Matt Capece, who works for the president’s office of the United Brotherhood of Carpenters and Joiners of America, says “For us in the construction industry, Jesus Christ could write the definition of ‘employment’ and we’d have a problem because the unlawful practices are so ingrained,” he says.
Construction firms that treat their builders as employees, he says, often “face the double indignity of losing jobs to the cheaters,” whose savings on labor allow them to underbid the competition. “Then they see their tax rates going up to cover the people who don’t pay” for unemployment insurance and workman’s compensation, he says.
Capece doesn’t like the term misclassification. “I refer to it as the ‘M’ word,” he says. “What we see is payroll fraud.” He’s heartened by the state escalations and sees the IRS ban on guidance as a “straitjacket,” but for him, enforcement is the game.
The construction industry is a frequent target for state enforcement. In January, Massachusetts’ attorney general extracted $400,000 in unpaid wages and penalties, and more than $141,000 for Massachusetts’ unemployment system from contractors under Pulte Homes, one of the nation’s largest builders.
“Frankly every time we talk about this issue, the other side paints a picture of a husband and wife sitting at a kitchen table with statutes spread all around them, and they can’t figure out how to classify their workers, and they make a mistake, and the government comes in and severely punishes them,” Capece says.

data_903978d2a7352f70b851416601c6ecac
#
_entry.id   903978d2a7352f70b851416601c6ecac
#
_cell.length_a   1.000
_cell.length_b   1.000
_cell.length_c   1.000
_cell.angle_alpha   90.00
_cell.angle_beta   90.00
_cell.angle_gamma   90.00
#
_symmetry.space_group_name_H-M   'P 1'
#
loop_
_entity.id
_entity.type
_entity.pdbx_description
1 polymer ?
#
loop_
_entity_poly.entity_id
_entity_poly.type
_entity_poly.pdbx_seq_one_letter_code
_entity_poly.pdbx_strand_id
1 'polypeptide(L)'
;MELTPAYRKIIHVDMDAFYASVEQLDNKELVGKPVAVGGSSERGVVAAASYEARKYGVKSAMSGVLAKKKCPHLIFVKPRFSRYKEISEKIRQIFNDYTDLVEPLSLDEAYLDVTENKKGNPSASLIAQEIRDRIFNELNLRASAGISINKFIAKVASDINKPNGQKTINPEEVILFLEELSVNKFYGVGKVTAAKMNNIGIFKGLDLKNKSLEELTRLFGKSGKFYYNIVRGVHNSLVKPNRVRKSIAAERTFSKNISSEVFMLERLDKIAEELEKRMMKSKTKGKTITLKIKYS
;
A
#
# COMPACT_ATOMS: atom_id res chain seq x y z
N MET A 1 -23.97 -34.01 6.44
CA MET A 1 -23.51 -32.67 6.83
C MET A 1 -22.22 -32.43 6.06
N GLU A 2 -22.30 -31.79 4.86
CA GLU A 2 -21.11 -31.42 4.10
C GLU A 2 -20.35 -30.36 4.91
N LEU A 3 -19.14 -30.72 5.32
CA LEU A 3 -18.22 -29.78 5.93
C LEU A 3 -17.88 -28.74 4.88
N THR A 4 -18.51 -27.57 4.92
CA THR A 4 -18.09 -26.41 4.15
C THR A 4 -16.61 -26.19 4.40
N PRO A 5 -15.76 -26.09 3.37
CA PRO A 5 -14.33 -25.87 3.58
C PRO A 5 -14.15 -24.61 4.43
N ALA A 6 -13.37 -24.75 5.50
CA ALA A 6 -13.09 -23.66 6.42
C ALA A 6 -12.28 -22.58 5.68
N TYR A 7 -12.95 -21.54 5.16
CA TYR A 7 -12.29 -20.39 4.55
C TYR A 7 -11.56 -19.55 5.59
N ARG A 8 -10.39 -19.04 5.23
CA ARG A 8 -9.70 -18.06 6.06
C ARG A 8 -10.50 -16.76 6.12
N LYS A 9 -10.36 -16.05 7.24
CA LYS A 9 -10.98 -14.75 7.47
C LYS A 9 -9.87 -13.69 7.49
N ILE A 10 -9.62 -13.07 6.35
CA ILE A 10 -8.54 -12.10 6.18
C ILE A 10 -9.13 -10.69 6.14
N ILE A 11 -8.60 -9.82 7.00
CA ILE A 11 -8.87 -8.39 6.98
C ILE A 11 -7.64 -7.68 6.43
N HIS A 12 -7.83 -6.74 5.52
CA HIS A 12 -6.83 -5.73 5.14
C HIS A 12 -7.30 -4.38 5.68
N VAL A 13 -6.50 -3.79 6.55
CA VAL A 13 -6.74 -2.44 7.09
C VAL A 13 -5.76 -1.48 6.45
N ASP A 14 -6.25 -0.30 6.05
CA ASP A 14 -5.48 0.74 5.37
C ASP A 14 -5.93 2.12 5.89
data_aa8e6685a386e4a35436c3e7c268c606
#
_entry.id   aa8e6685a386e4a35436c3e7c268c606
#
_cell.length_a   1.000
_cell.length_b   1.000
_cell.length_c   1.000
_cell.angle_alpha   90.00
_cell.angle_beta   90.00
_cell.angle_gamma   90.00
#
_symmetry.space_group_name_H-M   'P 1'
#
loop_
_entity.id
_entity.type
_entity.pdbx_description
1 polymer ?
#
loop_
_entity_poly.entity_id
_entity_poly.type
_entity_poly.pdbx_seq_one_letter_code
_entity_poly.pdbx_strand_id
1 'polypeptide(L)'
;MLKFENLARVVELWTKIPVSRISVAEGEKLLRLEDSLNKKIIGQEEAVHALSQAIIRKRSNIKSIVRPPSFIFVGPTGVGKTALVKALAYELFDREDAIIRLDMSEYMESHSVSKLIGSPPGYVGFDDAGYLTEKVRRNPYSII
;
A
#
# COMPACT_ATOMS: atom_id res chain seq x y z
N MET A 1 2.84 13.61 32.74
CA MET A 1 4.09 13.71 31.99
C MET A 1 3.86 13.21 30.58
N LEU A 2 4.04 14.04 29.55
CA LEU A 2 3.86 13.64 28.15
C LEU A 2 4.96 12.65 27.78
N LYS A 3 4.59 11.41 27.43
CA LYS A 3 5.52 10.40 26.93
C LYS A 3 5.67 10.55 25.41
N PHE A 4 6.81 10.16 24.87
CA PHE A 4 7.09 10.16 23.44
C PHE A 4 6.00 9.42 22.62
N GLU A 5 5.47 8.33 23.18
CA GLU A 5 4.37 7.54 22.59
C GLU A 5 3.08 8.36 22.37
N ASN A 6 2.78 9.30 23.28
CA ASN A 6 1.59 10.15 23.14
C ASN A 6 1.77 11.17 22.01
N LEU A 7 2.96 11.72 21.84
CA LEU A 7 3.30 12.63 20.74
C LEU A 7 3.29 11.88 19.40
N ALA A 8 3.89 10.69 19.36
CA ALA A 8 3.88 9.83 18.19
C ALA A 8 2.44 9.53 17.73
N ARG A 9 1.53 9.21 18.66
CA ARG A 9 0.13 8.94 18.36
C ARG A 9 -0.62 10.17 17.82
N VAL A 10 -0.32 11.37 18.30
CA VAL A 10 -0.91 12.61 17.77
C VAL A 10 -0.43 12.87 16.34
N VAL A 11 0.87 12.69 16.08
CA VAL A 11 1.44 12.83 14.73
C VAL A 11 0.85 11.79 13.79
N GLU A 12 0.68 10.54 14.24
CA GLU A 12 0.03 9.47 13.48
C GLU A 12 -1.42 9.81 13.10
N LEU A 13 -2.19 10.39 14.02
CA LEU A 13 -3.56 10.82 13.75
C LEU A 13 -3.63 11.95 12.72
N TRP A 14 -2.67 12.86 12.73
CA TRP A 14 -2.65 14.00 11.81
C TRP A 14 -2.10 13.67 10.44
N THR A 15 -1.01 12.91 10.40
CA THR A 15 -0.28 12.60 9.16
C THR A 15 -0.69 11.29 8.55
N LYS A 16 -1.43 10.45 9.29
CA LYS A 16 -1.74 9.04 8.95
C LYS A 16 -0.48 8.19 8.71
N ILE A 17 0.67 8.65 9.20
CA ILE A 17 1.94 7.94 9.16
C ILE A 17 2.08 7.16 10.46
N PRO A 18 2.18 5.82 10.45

In fact, sitting at Marie Washington’s kitchen table in a rented townhouse in Owings Mill, Md., she is still trying to sort out what she and her husband could have done differently to avoid the employee misclassification lawsuit they’re stuck in. Her husband, Darian, runs Washington Home Installation, which subcontracts out jobs from the company that manages home deliveries for BestBuy.
He pays his installers by the job, but says they pick how many deliveries they want to do, which order in which they want to make them and if they want to come in the next day. In March 2011, a former installer sued the business saying he was denied overtime pay even though he regularly worked 70-hour weeks. In an affidavit, the installer describes having far less control over the work, meaning the lawsuit will involve heavy fact-finding.
Marie maintains that the independent contractor relationship was clear. When they found out about the lawsuit, the Washingtons discovered that because of the uncertainty of employment lawsuits, many lawyers require a hefty down payment — often as much as $10,000 — before they’ll take a case. It was then that Marie says she realized, “We’re really going to have to exhaust all our financial resources.” When they got married, the plan was for Marie, 25, to finish college and build her own career, but that’s been put on hold.
“Even now there’s not clarity,” she says. “I’ve looked at the IRS website, at the state website — there are no answers.”
Meanwhile, the Washingtons worry that if they lose, other former employees will come after them for overtime pay, and they may be vulnerable to other liabilities, too.
“If we’re wrong in all this,” she says, “then what about the government?”
Correction (Apr. 2, 12:35pm): An earlier version of this story identified Pulte Homes as the target of penalties from the Massachusetts attorney general, but it was contractors of the company that were fined.